NSSP Supports Ohio Train Derailment Response


  • Assessing potential chemical exposures and health impacts was vital after a train derailed in the village of East Palestine in Columbiana County, Ohio.
  • CDC supported the response by monitoring overall emergency department (ED) trends—in partnership with state and local health departments—through the National Syndromic Surveillance Program (NSSP).
  • Officials used syndromic data to assess health threats, inform public service announcements, and alert medical facilities of the need to prepare for an influx of patients.
Train derailed and in flames in East Palestine, Ohio

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On Feb. 3, 2023, a cargo train carrying hazardous substances derailed in the village of East Palestine in Columbiana County, Ohio, near the Pennsylvania border, resulting in fire and release of rail car contents into the surrounding environment. Response efforts at the local and state levels included assessments of potential chemical exposures and health impacts associated with the incident and the use of improved situational awareness to communicate instructions and essential information to those affected by the derailment.

Monitoring and understanding the impact

Steps taken to monitor and better understand the impact of the incident on the local population included:

  • Air monitoring of homes
  • Sampling of private water wells
  • Community air monitoring
  • Sampling of public water systems potentially affected in the area

Ohio and Pennsylvania authorities requested assistance from CDC and the Agency for Toxic Substances and Disease Registry (ATSDR) to provide additional technical assistance in the areas of epidemiology, toxicology, and syndromic surveillance to support response goals.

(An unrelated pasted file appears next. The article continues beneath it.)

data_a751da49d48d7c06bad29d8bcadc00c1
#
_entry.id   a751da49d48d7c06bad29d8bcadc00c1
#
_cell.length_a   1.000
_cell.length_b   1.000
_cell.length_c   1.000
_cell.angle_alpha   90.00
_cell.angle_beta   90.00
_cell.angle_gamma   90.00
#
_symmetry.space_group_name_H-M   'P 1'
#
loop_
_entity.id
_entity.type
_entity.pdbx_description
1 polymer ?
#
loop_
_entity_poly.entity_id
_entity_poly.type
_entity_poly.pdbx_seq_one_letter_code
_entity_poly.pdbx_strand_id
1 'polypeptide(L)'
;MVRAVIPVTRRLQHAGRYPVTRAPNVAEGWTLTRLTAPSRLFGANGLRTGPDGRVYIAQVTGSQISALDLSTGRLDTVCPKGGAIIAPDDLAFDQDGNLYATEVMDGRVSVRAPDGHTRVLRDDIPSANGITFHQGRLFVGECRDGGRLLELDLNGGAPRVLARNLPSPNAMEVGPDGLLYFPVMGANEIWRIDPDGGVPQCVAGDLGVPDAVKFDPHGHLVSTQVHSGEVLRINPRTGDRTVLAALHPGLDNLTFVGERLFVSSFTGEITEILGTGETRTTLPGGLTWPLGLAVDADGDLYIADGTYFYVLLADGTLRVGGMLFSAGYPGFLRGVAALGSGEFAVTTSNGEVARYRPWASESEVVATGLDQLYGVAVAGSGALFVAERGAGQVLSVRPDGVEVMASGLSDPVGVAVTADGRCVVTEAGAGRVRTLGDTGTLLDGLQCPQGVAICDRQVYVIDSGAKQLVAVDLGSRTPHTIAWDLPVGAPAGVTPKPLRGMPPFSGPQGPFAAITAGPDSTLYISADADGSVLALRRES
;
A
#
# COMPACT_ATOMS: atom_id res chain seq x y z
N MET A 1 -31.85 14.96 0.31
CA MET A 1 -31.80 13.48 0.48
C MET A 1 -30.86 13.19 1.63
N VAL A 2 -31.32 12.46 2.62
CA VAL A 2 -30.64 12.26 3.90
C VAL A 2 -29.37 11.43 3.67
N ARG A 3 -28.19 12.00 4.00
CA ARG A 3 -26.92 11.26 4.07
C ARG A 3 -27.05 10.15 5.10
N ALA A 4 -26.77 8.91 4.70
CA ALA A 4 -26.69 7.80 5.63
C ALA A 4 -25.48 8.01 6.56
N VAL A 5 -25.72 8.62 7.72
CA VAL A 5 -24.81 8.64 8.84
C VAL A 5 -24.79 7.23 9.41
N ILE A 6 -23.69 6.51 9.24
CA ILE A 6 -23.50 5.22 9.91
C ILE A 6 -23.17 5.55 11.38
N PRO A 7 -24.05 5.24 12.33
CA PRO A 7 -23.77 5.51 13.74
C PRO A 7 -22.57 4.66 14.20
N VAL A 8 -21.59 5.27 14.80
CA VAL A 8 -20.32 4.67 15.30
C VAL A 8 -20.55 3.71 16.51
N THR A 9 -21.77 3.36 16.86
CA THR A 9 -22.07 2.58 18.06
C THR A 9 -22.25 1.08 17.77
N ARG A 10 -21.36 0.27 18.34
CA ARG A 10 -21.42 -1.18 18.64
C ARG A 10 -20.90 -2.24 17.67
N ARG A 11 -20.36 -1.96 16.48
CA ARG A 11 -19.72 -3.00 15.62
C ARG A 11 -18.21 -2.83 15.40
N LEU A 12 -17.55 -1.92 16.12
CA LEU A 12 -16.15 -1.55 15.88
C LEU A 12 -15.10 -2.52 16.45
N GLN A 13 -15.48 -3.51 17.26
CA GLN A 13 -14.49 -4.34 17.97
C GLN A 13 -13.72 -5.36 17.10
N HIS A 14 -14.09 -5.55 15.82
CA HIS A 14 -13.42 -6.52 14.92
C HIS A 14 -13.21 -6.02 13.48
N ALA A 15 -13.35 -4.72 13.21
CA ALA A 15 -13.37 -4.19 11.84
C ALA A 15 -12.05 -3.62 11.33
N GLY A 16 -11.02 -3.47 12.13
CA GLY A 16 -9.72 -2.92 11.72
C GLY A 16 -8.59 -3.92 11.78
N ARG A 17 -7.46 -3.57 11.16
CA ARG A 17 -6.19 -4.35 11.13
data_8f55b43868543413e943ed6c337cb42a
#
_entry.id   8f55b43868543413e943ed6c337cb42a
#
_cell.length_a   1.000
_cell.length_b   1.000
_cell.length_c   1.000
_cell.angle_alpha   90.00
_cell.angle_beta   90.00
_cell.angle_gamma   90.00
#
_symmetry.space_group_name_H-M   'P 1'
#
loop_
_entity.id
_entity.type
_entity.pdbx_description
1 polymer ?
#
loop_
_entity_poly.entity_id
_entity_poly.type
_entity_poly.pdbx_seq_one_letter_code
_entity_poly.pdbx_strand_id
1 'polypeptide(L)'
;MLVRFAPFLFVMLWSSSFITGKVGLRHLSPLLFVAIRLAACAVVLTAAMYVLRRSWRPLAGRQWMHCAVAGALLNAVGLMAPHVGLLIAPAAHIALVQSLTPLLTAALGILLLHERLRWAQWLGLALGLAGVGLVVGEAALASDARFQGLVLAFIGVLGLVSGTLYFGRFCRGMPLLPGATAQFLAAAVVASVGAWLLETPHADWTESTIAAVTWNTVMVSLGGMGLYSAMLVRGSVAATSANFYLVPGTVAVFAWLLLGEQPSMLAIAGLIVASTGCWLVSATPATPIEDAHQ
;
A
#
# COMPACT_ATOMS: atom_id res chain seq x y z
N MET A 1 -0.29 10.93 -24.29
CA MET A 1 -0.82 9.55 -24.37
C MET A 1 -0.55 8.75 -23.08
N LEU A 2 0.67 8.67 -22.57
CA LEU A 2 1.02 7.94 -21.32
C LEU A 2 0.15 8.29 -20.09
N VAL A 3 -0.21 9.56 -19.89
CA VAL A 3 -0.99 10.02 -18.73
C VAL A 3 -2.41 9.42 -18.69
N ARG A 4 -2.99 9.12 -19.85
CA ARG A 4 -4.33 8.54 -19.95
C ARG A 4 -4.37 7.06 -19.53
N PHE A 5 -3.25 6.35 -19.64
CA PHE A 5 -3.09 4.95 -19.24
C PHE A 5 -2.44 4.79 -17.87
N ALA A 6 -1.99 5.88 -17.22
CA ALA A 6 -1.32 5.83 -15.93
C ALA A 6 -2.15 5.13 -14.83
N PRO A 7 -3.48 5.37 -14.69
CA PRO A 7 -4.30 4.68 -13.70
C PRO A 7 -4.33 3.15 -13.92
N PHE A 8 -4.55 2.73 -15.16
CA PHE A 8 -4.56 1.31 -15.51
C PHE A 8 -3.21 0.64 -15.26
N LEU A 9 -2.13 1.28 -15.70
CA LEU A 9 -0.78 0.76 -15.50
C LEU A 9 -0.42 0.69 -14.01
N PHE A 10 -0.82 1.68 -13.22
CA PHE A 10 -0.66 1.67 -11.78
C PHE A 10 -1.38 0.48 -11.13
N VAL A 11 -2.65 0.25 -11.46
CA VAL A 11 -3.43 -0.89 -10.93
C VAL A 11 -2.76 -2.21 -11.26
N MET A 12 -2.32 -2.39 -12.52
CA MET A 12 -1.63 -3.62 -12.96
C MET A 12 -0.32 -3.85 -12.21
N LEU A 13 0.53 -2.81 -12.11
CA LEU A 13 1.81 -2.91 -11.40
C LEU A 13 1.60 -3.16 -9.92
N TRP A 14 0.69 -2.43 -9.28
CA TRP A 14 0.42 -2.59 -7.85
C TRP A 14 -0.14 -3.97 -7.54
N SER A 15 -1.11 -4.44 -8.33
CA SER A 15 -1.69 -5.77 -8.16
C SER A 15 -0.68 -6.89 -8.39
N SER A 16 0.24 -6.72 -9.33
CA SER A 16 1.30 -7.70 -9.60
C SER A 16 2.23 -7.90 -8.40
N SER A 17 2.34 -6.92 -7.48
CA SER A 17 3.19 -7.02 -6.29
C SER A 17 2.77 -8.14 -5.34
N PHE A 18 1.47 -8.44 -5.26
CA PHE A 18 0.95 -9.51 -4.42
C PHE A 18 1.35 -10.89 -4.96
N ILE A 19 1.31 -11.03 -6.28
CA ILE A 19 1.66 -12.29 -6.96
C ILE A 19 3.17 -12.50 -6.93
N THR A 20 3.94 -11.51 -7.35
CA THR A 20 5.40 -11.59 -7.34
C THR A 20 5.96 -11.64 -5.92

Through partnerships with state and local health departments and CDC programs, NSSP supported this response. NSSP ED data were used to detect, monitor, and guide mitigation efforts. The ED visit data provided information drawn from chief complaints and codes reported during admission, discharge, and final billing. NSSP supported this response in various ways, including:

  • Monitoring overall ED trends—NSSP gathered data from electronic health records, allowing public health officials to identify mentions of East Palestine, train derailment, and symptoms related to chemical exposures such as cough, headache, sore throat, and shortness of breath. NSSP, working with partners in state and local health departments, analyzed ED visits that referenced the incident either as a chief complaint or admit reason.
  • Monitoring Columbiana County—Working with health officials in Columbiana County, NSSP monitored trends in ED patient visits by identifying and tracking the changes in the use of diagnosis codes within the county after the derailment, even if the visits did not necessarily mention the incident or chemical exposure.

Informing next steps

Monitoring trends is one way that decision-makers used syndromic surveillance to assess the complexities of threats to the public's health. Automated analyses (text mining) and reports gave visibility into common symptoms or complaints and terms that stood out as interesting or different. These reports provided health department leadership with the necessary awareness to inform next steps.

Data from anyone seeking care in an ED in the surrounding area were used to detect potential exposures and identify the ways in which health was being adversely affected. Officials also used syndromic data to inform public service announcements, assess how broadly areas were affected by potential exposures, and alert medical facilities of the need to prepare for an influx of patients.

NSSP's collaboration with our nation's public health jurisdictions ensures that syndromic surveillance remains an essential source of data to support public health decision-making.